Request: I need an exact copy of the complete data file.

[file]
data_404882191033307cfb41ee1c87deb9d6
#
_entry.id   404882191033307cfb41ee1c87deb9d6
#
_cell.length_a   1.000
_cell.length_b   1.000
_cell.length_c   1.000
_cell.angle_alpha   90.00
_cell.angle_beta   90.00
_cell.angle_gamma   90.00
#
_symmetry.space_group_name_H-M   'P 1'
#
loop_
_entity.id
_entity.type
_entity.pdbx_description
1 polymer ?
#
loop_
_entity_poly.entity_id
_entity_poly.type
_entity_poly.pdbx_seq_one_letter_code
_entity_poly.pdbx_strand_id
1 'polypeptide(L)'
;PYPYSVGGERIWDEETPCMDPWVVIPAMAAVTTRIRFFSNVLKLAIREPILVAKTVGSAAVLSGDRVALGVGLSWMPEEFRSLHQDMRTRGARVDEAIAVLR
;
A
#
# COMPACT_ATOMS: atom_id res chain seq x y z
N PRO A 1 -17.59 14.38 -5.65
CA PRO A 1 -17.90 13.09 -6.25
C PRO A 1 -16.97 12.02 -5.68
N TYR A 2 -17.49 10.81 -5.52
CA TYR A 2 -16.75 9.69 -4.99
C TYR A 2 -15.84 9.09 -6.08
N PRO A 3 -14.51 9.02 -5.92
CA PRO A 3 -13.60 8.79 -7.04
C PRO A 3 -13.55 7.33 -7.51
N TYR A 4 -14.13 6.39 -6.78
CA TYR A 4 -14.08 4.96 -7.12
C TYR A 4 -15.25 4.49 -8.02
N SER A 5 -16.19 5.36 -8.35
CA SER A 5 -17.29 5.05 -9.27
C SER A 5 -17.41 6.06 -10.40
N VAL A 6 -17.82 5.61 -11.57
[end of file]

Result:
data_404882191033307cfb41ee1c87deb9d6
#
_entry.id   404882191033307cfb41ee1c87deb9d6
#
_cell.length_a   1.000
_cell.length_b   1.000
_cell.length_c   1.000
_cell.angle_alpha   90.00
_cell.angle_beta   90.00
_cell.angle_gamma   90.00
#
_symmetry.space_group_name_H-M   'P 1'
#
loop_
_entity.id
_entity.type
_entity.pdbx_description
1 polymer ?
#
loop_
_entity_poly.entity_id
_entity_poly.type
_entity_poly.pdbx_seq_one_letter_code
_entity_poly.pdbx_strand_id
1 'polypeptide(L)'
;PYPYSVGGERIWDEETPCMDPWVVIPAMAAVTTRIRFFSNVLKLAIREPILVAKTVGSAAVLSGDRVALGVGLSWMPEEFRSLHQDMRTRGARVDEAIAVLR
;
A
#
# COMPACT_ATOMS: atom_id res chain seq x y z
N PRO A 1 -17.59 14.38 -5.65
CA PRO A 1 -17.90 13.09 -6.25
C PRO A 1 -16.97 12.02 -5.68
N TYR A 2 -17.49 10.81 -5.52
CA TYR A 2 -16.75 9.69 -4.99
C TYR A 2 -15.84 9.09 -6.08
N PRO A 3 -14.51 9.02 -5.92
CA PRO A 3 -13.60 8.79 -7.04
C PRO A 3 -13.55 7.33 -7.51
N TYR A 4 -14.13 6.39 -6.78
CA TYR A 4 -14.08 4.96 -7.12
C TYR A 4 -15.25 4.49 -8.02
N SER A 5 -16.19 5.36 -8.35
CA SER A 5 -17.29 5.05 -9.27
C SER A 5 -17.41 6.06 -10.40
N VAL A 6 -17.82 5.61 -11.57